An Open Letter to my Daughter,after reading (and seeing the movie of) C.S. Lewis’ classic The Lion, the Witch and the Wardrobe

Dearest Leah, Daughter of my Heart:

I pray for you every day to have a soft heart toward God. You saw in The Lion, the Witch, and the Wardrobe how evil can turn people to stone, when Jadis hatefully turned those she hated  to stone. Most of those who ended up stone during the story had been trying to serve Jadis, or even just try to appease her.


Leah, sin is like that. It will turn against you the way Jadis turned against Edmund, Mr. Tumnis, all those who disappointed her or who chose not to follow her any longer. Sin always turns against you, no matter how fun or unhurtful it seems at the start. That’s the trick behind sin. It always seems fun or unhurtful at the start. Mr. Tumnis was just trying to get along and not shake things up, for example. Yet he was turned to stone. Edmund just wanted to be treated special and have Turkish Delight. He nearly ended up stone.


Do you see it? You can be going along perfectly well with sin (like Jadis’ followers), until, at a moment’s notice—boom—your heart will be stone. You won’t have even seen it coming. This is why we always talk about avoiding temptation.


I think of how God hardened Pharaoh’s heart when he wouldn’t let the Jews leave Egypt. At some point, Pharaoh’s heart simply hardened, and that spelled the end of things for him.


On the other hand, I think of King David, who murdered, committed adultery, and many other sinful things. Bad sins (though isn’t all sin bad?). Yet, the Bible still calls him a man after God’s own heart.


Remember when Nathan the prophet tells David a story about a selfish, evil man, then David realized it was him the story was about? David tore his clothes in repentance. In other words, David sinned, but his heart was soft toward God…he repented. He came back to God.

[Just a note: David still faced a dreadful consequence to his sin!]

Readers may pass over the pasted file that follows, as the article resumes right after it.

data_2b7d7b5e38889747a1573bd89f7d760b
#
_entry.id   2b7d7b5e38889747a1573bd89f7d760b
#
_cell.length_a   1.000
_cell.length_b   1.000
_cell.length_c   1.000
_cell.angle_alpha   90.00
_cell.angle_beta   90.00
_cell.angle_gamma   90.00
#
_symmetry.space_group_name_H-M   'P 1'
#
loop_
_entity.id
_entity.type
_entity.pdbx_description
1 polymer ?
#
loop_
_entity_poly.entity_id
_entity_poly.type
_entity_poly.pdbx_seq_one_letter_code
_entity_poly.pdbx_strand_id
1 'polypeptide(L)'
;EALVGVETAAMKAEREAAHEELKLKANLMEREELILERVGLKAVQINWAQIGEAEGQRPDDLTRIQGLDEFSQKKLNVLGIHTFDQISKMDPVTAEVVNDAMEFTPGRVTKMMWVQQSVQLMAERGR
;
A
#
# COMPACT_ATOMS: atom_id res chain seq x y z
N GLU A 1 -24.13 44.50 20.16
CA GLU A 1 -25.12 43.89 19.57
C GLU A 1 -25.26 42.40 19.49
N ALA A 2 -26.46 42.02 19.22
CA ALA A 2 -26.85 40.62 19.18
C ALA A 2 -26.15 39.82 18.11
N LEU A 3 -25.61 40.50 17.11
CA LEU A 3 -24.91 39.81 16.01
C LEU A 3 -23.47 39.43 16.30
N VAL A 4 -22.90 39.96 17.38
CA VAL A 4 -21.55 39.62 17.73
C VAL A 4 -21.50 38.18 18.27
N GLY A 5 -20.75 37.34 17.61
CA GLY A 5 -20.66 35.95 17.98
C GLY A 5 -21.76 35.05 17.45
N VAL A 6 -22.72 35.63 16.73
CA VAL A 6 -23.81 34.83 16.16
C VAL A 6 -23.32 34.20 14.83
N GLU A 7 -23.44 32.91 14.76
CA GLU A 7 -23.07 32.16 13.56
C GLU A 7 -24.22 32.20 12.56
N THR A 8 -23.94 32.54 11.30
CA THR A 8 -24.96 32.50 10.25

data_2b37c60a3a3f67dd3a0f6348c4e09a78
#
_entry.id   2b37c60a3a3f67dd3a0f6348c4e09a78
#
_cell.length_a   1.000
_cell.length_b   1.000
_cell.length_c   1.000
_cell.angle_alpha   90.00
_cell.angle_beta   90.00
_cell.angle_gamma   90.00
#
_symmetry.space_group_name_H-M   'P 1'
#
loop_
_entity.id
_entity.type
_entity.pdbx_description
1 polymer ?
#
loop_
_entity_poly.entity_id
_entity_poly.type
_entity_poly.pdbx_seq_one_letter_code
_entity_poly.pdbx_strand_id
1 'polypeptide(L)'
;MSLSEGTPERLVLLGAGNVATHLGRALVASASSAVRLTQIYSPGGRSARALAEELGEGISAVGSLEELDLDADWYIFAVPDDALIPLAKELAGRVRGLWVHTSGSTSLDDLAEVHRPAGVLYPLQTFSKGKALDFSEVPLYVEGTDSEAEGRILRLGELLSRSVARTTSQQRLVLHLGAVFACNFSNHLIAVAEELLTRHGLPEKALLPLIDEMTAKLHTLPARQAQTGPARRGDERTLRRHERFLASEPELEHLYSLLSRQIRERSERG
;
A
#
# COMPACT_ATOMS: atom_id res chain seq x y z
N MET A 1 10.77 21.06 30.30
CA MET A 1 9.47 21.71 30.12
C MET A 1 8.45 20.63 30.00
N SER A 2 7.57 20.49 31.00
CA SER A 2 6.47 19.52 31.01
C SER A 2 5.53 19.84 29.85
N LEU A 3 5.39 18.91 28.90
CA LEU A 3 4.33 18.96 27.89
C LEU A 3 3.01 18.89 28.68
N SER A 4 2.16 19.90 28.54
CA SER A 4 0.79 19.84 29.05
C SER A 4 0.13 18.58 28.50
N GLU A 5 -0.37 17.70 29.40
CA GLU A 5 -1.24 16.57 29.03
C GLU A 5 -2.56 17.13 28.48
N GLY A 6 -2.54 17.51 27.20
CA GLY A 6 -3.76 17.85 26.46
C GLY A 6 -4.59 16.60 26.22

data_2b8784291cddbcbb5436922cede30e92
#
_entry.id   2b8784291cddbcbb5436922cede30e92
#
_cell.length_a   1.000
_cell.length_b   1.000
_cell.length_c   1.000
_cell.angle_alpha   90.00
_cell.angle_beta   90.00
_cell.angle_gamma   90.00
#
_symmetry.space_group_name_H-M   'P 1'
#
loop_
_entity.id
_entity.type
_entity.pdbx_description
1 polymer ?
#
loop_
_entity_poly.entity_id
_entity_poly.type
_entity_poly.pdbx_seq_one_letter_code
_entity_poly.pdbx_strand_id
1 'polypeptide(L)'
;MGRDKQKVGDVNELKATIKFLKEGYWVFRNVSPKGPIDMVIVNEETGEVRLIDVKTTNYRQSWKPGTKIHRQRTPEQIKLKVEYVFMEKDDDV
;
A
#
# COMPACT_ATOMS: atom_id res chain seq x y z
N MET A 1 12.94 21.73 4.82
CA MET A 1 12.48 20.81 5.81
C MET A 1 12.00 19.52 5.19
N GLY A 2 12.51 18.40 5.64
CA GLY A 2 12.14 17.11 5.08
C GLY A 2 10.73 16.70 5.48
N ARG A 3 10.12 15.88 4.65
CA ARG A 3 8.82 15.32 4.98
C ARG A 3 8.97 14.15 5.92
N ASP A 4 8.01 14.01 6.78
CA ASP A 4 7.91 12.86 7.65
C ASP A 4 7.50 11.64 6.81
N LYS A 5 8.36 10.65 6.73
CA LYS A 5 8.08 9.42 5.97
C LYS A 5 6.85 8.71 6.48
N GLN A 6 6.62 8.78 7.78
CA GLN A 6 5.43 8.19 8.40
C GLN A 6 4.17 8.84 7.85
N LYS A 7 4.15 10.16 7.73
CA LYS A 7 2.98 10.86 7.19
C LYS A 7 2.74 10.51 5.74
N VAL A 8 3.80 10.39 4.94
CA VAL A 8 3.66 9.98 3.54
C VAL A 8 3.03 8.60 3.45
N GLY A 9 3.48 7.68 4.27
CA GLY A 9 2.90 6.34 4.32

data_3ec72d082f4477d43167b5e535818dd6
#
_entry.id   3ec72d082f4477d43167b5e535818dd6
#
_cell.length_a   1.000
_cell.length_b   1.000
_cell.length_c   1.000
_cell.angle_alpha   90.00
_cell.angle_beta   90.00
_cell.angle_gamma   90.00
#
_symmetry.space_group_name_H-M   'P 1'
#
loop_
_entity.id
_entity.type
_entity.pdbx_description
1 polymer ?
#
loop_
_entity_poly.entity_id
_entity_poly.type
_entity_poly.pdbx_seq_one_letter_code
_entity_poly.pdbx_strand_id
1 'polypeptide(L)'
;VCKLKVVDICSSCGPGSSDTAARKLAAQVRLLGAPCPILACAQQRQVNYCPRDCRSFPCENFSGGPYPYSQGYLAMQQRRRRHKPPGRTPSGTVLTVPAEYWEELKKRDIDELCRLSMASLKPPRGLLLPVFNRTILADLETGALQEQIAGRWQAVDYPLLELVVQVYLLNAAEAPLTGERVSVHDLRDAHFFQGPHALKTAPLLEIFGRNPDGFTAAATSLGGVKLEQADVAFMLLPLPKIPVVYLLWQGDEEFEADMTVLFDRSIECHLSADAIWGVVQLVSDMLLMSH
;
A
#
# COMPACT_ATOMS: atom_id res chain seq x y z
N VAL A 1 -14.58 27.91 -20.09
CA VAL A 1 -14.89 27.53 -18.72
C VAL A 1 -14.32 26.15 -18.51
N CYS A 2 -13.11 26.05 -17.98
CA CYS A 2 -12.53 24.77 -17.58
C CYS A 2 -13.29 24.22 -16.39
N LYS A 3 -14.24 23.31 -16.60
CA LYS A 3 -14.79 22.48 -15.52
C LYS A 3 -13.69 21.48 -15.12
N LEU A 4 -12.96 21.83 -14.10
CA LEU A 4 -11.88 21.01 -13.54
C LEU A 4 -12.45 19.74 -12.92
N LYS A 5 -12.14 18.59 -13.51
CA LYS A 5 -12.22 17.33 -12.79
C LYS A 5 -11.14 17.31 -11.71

In The Lion, the Witch and the Wardrobe, remember how those who turned to stone came back to life? It took Aslan to do it, didn’t it? Leah, if your heart is soft toward God, He will always bring you away from sin, like Aslan did for Edmund in the novel, and like He did for David in the Bible. He will always guide you where He wants you to go, like Aslan did for the Pevensies in the book, and for our family in the move to Alaska. No matter what bad things happen in your life—and they will happen—if your heart is soft toward God, He will be ever close to you.


Jeremiah 18


“This is the word that came to Jeremiah from the LORD: ”Go down to the potter’s house and there I will give you my message.”


So I went down to the potter’s house and I saw him working at the wheel. But the pot he was shaping from the clay was marred in his hands; so the potter formed it into another pot, shaping it as seemed best to him.


Then the word of the Lord came to me:  “Oh, Leah, can I not do with you as this potter does?” declares the Lord. “Like clay in the hand of the potter, so are you in my hand, Leah.”

Okay, so the Bible doesn’t say “Leah,” but the point remains: instead of stone, let your heart be as clay in your Potter’s hands.

This is what I pray for you!


I love you, Honey!